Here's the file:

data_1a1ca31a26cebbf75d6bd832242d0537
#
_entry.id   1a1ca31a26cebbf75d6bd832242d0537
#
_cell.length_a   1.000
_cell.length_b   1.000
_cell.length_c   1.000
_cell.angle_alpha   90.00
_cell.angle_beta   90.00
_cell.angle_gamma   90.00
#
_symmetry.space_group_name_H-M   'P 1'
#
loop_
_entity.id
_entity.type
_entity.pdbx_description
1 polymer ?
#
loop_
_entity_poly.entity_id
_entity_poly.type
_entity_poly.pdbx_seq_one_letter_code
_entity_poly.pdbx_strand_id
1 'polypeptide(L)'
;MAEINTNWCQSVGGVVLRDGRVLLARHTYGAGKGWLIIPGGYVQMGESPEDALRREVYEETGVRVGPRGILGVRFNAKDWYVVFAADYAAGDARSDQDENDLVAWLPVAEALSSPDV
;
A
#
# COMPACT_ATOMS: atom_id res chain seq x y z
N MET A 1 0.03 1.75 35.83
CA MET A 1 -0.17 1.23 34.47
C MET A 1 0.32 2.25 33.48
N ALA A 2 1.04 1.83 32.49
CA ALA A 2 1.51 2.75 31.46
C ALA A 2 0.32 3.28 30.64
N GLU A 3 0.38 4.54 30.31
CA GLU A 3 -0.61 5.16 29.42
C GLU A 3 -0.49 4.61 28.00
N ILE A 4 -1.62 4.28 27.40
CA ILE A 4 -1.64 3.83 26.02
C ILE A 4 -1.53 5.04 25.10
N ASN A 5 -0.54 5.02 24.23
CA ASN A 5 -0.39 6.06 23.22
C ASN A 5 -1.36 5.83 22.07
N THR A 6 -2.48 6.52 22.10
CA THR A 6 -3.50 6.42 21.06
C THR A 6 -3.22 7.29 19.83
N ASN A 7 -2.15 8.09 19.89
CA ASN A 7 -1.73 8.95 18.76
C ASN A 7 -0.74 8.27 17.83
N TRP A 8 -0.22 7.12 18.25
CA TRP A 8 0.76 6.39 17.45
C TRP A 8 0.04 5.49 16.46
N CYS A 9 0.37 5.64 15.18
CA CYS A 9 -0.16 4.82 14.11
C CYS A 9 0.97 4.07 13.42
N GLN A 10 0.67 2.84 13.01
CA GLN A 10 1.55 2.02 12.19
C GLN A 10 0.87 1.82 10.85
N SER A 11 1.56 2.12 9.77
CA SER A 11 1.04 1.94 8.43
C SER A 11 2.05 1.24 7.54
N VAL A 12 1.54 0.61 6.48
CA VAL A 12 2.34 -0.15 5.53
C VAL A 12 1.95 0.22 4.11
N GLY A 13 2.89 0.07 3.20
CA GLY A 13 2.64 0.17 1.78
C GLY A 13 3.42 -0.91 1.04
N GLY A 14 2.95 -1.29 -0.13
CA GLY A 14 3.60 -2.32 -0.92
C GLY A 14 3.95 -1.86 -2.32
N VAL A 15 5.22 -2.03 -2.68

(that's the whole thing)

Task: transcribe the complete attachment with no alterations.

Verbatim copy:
data_1a1ca31a26cebbf75d6bd832242d0537
#
_entry.id   1a1ca31a26cebbf75d6bd832242d0537
#
_cell.length_a   1.000
_cell.length_b   1.000
_cell.length_c   1.000
_cell.angle_alpha   90.00
_cell.angle_beta   90.00
_cell.angle_gamma   90.00
#
_symmetry.space_group_name_H-M   'P 1'
#
loop_
_entity.id
_entity.type
_entity.pdbx_description
1 polymer ?
#
loop_
_entity_poly.entity_id
_entity_poly.type
_entity_poly.pdbx_seq_one_letter_code
_entity_poly.pdbx_strand_id
1 'polypeptide(L)'
;MAEINTNWCQSVGGVVLRDGRVLLARHTYGAGKGWLIIPGGYVQMGESPEDALRREVYEETGVRVGPRGILGVRFNAKDWYVVFAADYAAGDARSDQDENDLVAWLPVAEALSSPDV
;
A
#
# COMPACT_ATOMS: atom_id res chain seq x y z
N MET A 1 0.03 1.75 35.83
CA MET A 1 -0.17 1.23 34.47
C MET A 1 0.32 2.25 33.48
N ALA A 2 1.04 1.83 32.49
CA ALA A 2 1.51 2.75 31.46
C ALA A 2 0.32 3.28 30.64
N GLU A 3 0.38 4.54 30.31
CA GLU A 3 -0.61 5.16 29.42
C GLU A 3 -0.49 4.61 28.00
N ILE A 4 -1.62 4.28 27.40
CA ILE A 4 -1.64 3.83 26.02
C ILE A 4 -1.53 5.04 25.10
N ASN A 5 -0.54 5.02 24.23
CA ASN A 5 -0.39 6.06 23.22
C ASN A 5 -1.36 5.83 22.07
N THR A 6 -2.48 6.52 22.10
CA THR A 6 -3.50 6.42 21.06
C THR A 6 -3.22 7.29 19.83
N ASN A 7 -2.15 8.09 19.89
CA ASN A 7 -1.73 8.95 18.76
C ASN A 7 -0.74 8.27 17.83
N TRP A 8 -0.22 7.12 18.25
CA TRP A 8 0.76 6.39 17.45
C TRP A 8 0.04 5.49 16.46
N CYS A 9 0.37 5.64 15.18
CA CYS A 9 -0.16 4.82 14.11
C CYS A 9 0.97 4.07 13.42
N GLN A 10 0.67 2.84 13.01
CA GLN A 10 1.55 2.02 12.19
C GLN A 10 0.87 1.82 10.85
N SER A 11 1.56 2.12 9.77
CA SER A 11 1.04 1.94 8.43
C SER A 11 2.05 1.24 7.54
N VAL A 12 1.54 0.61 6.48
CA VAL A 12 2.34 -0.15 5.53
C VAL A 12 1.95 0.22 4.11
N GLY A 13 2.89 0.07 3.20
CA GLY A 13 2.64 0.17 1.78
C GLY A 13 3.42 -0.91 1.04
N GLY A 14 2.95 -1.29 -0.13
CA GLY A 14 3.60 -2.32 -0.92
C GLY A 14 3.95 -1.86 -2.32
N VAL A 15 5.22 -2.03 -2.68